Michael C. Pierce, Actor - SAG/AFTRA

"...like hot green tea on a cold, rainy morning."
New York Newsday
A Rousing Time in "Drinking Games"

-By Jan Stuart

You have to see the place to believe it, and- in its own upstart way, the play. The place- a time-ravaged, 1849 synagogue that's been inhabited by a feisty art theatre cooperative called Teach A Dog. The Norfolk St. Synagogue has exposed brick, decayed wooden beams, high vaulted ceilings, peeling paint and commemorative plaques engraved in Hebrew on the foyer wall.

What you actually hear is the hubbub of an East Village Bar, the setting of James Edwin Parker's “Drinking Games.” The drama suggests what the group theatre must have been like at its most ardent, most naive. It’s a plucky, utterly black and white social drama that pits wicked yuppie real estate magnates against struggling downtown denizens they're squeezing out. The dramaturgy is as transparent as it is lively. Characters are established with a bold idee-fixe spilled onto stage like crash cars at an amusement park.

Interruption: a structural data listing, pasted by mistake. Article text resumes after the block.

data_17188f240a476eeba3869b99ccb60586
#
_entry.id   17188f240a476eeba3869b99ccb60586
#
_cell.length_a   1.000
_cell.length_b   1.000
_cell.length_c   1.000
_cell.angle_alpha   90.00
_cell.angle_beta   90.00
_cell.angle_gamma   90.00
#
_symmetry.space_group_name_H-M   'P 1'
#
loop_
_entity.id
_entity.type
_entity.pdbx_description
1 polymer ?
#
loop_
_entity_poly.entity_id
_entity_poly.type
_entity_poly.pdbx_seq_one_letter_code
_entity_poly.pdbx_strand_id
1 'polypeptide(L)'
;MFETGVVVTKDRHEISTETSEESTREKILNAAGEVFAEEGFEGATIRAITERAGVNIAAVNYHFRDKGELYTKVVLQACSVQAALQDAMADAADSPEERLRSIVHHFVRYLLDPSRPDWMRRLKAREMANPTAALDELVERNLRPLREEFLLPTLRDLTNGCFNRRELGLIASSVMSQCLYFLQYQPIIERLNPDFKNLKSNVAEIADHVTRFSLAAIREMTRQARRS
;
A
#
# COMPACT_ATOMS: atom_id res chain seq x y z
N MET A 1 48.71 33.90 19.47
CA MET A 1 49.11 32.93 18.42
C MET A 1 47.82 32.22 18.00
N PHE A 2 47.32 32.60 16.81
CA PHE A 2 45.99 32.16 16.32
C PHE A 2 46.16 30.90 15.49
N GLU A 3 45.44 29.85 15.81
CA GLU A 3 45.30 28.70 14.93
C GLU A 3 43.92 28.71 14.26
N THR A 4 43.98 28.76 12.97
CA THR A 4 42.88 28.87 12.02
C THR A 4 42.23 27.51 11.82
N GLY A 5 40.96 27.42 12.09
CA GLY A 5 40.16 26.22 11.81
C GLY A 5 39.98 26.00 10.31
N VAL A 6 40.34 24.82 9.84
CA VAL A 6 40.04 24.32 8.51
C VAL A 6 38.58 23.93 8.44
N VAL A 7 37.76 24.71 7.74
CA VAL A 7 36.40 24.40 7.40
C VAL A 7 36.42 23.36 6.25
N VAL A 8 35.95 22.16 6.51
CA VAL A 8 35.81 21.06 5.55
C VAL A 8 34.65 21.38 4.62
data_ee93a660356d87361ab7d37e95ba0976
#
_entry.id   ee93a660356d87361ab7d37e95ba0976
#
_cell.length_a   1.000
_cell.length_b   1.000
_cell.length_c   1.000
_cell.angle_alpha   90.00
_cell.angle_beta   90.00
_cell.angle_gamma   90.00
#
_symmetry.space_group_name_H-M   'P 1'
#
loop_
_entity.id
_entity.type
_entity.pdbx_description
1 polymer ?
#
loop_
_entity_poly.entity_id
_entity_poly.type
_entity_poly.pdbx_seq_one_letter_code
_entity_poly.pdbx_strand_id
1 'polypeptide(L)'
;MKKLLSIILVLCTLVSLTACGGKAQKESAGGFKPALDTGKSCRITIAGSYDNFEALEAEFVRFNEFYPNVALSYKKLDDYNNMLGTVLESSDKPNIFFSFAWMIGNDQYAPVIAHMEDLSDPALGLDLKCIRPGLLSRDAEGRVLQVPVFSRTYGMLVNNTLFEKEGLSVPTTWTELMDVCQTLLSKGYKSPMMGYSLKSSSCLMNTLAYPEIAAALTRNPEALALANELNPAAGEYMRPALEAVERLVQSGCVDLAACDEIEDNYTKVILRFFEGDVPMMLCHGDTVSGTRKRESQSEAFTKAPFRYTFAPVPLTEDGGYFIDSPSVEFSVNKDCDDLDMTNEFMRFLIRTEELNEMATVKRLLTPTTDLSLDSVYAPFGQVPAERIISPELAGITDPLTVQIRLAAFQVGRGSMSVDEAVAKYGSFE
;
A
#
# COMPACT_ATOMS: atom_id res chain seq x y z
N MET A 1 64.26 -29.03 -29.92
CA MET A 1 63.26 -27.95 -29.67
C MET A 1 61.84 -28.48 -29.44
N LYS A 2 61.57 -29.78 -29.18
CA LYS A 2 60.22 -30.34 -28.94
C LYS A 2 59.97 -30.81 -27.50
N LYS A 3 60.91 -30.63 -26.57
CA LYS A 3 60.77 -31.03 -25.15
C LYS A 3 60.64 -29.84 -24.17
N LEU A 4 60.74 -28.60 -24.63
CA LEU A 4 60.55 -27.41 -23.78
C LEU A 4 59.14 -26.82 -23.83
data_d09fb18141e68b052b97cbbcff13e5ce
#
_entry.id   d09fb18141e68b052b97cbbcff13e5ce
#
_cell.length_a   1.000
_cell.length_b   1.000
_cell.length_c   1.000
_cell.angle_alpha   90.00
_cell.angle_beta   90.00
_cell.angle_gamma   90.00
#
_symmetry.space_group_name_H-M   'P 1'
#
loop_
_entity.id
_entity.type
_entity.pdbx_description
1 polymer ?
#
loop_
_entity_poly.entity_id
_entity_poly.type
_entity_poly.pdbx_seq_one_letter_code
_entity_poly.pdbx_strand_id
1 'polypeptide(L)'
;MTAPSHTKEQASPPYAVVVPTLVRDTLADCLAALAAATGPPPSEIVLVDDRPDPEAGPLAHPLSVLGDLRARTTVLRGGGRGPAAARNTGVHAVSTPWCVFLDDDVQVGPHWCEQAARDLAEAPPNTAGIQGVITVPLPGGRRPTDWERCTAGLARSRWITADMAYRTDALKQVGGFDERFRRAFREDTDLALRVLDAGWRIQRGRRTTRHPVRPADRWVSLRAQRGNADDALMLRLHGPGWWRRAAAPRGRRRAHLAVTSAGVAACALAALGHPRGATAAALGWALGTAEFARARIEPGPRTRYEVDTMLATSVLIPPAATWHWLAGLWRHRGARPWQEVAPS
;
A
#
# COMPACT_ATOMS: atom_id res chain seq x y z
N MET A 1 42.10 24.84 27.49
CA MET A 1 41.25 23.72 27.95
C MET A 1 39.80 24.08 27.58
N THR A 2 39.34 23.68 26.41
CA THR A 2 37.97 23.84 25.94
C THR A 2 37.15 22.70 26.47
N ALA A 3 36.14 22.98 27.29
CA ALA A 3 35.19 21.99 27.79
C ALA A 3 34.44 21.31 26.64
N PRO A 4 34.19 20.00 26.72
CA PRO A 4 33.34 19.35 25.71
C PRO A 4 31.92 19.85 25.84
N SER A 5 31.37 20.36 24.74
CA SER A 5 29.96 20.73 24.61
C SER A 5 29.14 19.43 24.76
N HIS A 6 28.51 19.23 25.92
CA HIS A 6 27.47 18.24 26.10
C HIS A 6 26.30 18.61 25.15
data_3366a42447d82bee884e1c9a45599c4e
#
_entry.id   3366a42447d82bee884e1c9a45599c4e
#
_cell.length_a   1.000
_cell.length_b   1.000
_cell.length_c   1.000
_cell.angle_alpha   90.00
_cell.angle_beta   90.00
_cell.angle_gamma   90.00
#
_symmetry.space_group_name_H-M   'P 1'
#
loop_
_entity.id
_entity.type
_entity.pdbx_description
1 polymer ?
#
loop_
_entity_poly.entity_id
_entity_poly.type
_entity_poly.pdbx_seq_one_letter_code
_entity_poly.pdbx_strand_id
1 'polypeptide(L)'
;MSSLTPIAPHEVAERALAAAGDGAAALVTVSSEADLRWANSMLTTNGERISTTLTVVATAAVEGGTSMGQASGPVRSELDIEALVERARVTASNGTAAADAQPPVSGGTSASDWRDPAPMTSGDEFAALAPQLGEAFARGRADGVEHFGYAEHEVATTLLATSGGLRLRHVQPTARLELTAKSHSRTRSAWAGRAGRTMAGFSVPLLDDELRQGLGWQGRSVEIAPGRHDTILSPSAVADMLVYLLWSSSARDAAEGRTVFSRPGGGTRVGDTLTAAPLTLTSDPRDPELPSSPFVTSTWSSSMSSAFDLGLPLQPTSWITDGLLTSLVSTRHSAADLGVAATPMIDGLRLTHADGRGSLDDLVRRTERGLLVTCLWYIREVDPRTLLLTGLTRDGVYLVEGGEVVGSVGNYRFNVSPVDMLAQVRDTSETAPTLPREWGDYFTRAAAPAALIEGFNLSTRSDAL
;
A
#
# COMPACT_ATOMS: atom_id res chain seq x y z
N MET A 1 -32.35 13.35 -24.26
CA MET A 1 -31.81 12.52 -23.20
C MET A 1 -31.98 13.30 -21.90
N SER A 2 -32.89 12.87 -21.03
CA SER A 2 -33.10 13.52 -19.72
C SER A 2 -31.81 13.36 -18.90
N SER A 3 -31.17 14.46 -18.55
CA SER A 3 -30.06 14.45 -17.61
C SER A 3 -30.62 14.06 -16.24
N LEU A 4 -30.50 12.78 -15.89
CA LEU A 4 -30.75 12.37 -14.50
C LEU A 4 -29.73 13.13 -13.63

Director Joe Hayes maintains a fluid traffic pattern as conversations overlap and bump into each other and the attractive cast seems to be having a ball. Parker has a flair for colorful throwaways, but the broad strokes with which he’s painted his antagonist emerge like blotches on a naturalistic canvas; you half expect the yuppies to fly out on broomsticks. It’s never boring though. Parker keeps pitching all of his barflies back into the game and the youthful actors give it everything they’ve got.

Paul Rice, Mick Zezima and Michael C. Pierce in James Edwin Parker's New York City production of "Drinking Games."